Major changes in home inspections make for lengthier reports
On February 1, 2009, new state mandated changes for home inspections went into effect. Although the changes come at the detriment of trees as they will increase the length of the inspection reports, the additional reporting and classification change will result in more informed Spring Texas home buyers.
Classification change: Previously home inspectors licensed by the State of Texas were mandated to identify a home’s structural systems as I = Inspected, NI = Not Inspected, NP = Not Present, and R = Not Functioning or in Need of Repair. But not anymore. The R classification has been eliminated and D = Deficiency is its replacement.
In my opinion changing the classification from R to D has been long over due. Because many a time an issue was marked as R in Need of Repair when a repair was not needed. What was needed was an upgrade to meet today’s building codes rather than an actual repair.
The R classification caused buyers misunderstandings as they would believe they needed to have the entire home brought up to today’s building codes. And I do not know of any homeowner, myself included, who once a year hires a home inspector for the purposes of identifying the changes they should make in their home to meet today’s building codes. It is just not realistic.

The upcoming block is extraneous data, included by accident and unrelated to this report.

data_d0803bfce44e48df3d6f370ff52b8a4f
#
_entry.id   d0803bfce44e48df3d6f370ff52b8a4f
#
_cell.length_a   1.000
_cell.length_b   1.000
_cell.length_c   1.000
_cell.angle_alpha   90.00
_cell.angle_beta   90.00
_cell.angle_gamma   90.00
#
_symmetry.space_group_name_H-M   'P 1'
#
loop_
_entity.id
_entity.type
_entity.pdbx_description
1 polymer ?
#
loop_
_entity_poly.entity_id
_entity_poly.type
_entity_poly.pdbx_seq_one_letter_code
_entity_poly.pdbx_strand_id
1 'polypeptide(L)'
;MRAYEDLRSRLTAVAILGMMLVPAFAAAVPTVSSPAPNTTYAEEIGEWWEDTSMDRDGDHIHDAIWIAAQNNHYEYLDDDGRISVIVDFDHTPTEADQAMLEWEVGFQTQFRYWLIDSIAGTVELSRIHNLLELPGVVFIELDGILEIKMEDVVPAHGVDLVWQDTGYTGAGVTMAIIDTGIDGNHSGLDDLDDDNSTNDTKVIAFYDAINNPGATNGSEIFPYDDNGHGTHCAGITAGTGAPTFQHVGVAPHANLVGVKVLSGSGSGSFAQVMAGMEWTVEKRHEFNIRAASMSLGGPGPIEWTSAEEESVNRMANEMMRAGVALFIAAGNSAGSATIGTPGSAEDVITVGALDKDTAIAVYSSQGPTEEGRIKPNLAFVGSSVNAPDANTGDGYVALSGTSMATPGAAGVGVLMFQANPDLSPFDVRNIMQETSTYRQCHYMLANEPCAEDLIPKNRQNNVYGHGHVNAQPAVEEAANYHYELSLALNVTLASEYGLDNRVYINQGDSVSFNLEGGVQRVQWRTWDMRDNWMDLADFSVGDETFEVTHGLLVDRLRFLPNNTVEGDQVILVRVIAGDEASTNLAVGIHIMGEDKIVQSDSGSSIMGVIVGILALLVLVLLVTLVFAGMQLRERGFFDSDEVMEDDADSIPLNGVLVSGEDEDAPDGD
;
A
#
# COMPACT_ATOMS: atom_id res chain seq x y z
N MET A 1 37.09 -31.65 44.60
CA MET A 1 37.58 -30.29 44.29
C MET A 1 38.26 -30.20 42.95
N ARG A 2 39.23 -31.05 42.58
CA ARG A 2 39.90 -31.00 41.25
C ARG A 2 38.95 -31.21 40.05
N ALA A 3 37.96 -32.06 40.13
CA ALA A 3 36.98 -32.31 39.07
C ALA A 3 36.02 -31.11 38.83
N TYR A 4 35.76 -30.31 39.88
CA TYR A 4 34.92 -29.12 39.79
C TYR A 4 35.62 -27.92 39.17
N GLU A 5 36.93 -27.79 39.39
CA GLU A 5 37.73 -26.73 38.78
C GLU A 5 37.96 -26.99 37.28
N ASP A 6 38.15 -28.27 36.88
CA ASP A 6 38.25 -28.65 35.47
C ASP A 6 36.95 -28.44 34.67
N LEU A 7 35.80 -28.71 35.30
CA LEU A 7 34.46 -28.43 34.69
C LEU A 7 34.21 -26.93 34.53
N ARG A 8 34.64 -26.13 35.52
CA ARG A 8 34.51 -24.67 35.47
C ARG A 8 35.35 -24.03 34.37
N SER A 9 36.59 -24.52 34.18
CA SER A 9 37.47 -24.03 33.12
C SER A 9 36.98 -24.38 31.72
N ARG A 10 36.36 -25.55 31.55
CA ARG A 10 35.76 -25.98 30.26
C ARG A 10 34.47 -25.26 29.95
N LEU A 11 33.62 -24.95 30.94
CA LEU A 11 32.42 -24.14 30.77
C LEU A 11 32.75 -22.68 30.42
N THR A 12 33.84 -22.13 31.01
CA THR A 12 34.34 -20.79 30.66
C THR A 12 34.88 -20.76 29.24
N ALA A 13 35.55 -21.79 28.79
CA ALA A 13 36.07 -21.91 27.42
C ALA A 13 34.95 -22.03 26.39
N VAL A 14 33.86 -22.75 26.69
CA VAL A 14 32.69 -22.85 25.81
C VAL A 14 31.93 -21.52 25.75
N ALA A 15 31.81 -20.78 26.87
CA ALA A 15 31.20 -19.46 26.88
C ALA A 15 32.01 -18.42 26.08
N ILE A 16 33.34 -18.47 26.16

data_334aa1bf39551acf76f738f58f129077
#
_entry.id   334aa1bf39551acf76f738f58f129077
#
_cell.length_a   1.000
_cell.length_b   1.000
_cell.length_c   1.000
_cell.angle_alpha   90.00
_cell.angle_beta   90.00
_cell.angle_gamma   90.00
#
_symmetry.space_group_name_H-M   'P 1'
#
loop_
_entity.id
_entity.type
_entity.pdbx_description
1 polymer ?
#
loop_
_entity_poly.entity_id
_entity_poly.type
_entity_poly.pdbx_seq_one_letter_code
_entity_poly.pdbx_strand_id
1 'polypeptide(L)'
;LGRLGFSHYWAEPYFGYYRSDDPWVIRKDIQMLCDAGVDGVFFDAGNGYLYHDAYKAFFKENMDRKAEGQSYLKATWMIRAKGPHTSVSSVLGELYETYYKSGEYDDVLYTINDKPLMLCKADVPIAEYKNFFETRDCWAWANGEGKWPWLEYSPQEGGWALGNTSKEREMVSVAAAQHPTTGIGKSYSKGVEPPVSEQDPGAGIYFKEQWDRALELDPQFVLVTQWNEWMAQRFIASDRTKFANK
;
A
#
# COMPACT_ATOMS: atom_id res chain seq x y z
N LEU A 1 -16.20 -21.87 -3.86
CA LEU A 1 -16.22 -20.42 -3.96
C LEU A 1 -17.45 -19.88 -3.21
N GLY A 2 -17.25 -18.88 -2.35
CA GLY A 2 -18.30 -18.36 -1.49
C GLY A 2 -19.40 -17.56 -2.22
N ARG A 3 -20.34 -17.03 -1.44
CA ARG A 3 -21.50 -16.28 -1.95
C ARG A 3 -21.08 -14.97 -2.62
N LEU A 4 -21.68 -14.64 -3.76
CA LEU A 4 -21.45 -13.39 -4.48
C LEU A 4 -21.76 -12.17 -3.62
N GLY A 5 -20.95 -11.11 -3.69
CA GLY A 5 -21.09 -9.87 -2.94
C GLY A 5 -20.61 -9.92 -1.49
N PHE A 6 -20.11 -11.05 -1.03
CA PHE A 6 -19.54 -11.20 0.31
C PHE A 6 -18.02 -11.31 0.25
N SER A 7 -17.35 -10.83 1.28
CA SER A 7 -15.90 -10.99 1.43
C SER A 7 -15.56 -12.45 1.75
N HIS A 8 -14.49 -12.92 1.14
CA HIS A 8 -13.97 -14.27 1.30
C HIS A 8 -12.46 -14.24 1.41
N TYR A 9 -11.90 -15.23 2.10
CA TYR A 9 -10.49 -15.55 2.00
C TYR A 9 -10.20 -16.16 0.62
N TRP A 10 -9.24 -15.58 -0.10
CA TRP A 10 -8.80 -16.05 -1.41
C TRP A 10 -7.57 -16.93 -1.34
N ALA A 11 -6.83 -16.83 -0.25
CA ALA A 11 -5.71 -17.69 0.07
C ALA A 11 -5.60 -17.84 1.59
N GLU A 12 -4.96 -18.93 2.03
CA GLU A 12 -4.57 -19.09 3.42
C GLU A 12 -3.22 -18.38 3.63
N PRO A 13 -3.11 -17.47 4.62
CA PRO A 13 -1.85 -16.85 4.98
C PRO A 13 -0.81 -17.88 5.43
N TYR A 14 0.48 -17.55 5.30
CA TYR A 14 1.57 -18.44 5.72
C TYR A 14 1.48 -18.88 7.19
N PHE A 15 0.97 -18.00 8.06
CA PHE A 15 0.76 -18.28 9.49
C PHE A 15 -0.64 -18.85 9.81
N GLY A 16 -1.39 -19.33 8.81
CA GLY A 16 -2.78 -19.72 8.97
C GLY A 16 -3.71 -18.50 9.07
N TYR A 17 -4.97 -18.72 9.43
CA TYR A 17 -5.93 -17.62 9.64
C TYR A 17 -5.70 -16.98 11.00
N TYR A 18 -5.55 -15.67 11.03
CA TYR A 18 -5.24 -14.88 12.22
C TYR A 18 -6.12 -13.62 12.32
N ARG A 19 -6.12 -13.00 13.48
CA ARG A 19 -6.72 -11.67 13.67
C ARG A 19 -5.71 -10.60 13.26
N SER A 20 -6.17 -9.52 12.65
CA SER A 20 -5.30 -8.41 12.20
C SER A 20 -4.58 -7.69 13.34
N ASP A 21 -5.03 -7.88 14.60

A D on a report card is NOT so GOOD, but a D on an inspection report is VERY GOOD. Because the end result is a buyer with a great understanding of his Spring Texas home’s property condition.
Additional reporting: Previously home inspectors were only required to report some items if they were in Need of Repair. Now there are items the home inspectors are required to report irregardless if the item is a Deficiency including static water pressure, water heater capacity, the location of the water meter and main water supply valve, the energy source of the heating system, cooling system, and water heater, evidence of previous roof repairs, and evidence of water penetration.
More reporting may mean more home inspectors will be screaming in pain from writer’s cram. But when the pain translates into more informed Spring Texas home buyers, the pain is worth the gain.